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I am reading through this article, where it is mentioned that we can get rid of one side of the tree by performing rotations in a specific manner, and then traversing the tree down in one direction and deleting the elements.

Although I understand what they are trying to do, I do not understand why?

What advantages might this type of deletion provide as opposed to a simple postorder deletion?

One advantage I can think of is saving on the memory used by recursion, but I think that is an insignificant overhead as compared to traversing the tree twice, once for rotating, and then for deleting. Am I missing something here?

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up vote 3 down vote accepted

The article seems to be staying that the point of this method is to avoid recursion (and its consumption of stack space): "Hmm...what if we rearranged nodes so that they didn't have any left subtrees? Then we could just descend to the right, without need to keep track of anything on a stack."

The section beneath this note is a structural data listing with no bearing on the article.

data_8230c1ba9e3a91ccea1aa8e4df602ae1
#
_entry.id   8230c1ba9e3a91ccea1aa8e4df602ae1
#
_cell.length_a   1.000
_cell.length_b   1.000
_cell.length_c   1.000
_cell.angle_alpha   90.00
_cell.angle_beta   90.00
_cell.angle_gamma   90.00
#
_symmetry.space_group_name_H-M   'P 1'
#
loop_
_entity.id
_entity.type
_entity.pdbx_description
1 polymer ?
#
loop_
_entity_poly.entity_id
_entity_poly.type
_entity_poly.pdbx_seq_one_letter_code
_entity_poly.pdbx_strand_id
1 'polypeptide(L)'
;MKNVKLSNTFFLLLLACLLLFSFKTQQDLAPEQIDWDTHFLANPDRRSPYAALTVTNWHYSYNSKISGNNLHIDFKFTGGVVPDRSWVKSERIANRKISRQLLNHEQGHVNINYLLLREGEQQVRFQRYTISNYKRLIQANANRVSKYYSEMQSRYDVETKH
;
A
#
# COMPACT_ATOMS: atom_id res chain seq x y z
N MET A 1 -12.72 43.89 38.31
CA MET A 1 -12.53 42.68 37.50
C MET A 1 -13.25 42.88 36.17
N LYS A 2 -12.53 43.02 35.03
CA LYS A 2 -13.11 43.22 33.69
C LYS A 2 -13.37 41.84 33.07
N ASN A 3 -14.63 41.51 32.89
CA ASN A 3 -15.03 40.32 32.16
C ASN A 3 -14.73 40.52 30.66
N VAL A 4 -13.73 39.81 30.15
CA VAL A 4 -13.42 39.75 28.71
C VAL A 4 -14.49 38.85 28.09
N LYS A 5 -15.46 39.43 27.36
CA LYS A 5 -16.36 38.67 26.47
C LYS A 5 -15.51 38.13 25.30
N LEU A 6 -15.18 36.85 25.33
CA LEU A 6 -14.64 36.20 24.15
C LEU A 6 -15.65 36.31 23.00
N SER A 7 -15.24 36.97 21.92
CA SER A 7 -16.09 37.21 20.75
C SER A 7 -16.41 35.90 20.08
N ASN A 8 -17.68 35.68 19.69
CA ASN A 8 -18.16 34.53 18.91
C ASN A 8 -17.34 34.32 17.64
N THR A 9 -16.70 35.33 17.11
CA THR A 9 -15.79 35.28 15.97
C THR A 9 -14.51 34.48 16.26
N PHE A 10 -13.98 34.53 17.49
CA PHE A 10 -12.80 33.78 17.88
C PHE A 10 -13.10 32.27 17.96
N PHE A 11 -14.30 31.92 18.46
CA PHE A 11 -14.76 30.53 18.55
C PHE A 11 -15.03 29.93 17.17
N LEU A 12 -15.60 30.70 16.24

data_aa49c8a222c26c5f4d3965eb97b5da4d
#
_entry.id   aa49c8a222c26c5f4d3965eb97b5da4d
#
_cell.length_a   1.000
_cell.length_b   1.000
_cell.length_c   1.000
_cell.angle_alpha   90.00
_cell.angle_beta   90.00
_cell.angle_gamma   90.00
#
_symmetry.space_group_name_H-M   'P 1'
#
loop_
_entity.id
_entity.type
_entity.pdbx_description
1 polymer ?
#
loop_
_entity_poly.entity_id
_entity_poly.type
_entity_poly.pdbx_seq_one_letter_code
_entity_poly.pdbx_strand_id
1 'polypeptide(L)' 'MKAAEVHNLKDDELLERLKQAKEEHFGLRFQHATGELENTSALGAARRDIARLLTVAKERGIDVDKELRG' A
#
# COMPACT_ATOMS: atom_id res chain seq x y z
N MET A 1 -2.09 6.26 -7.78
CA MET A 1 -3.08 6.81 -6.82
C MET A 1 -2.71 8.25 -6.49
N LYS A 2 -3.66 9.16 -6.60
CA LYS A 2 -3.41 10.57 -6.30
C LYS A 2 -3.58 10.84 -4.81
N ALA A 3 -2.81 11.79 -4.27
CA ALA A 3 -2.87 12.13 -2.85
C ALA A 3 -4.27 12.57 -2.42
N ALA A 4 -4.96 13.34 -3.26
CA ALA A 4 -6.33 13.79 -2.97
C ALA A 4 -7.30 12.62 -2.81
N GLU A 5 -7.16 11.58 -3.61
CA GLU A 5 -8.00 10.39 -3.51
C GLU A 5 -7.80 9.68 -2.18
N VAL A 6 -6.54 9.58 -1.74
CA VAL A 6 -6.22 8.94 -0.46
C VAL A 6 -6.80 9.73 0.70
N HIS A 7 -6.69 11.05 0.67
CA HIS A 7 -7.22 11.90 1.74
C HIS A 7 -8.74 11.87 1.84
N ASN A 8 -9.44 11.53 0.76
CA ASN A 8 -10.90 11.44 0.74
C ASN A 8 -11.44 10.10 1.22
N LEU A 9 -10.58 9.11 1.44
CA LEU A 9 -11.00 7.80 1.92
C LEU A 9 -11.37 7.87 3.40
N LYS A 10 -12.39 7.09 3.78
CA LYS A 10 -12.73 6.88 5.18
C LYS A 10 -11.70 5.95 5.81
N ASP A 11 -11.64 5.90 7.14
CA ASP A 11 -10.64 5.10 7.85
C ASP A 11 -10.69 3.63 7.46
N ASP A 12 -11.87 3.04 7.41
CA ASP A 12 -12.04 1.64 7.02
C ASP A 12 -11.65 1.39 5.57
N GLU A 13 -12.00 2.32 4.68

In general, I prefer to avoid recursion when I cannot be sure that its depth will be reasonable, because you will run out of stack space long before you run out of any other sort of memory - in some cases because the system is designed to limit recursion to catch errors causing infinite recursion. However, I think this is less important here, where you have already admitted that other routines in the same package need recursion. Also, the depth of recursion depends on the depth of the tree, and for a balanced tree this will be roughly the logarithm of the number of nodes it it, and so should never be too deep.

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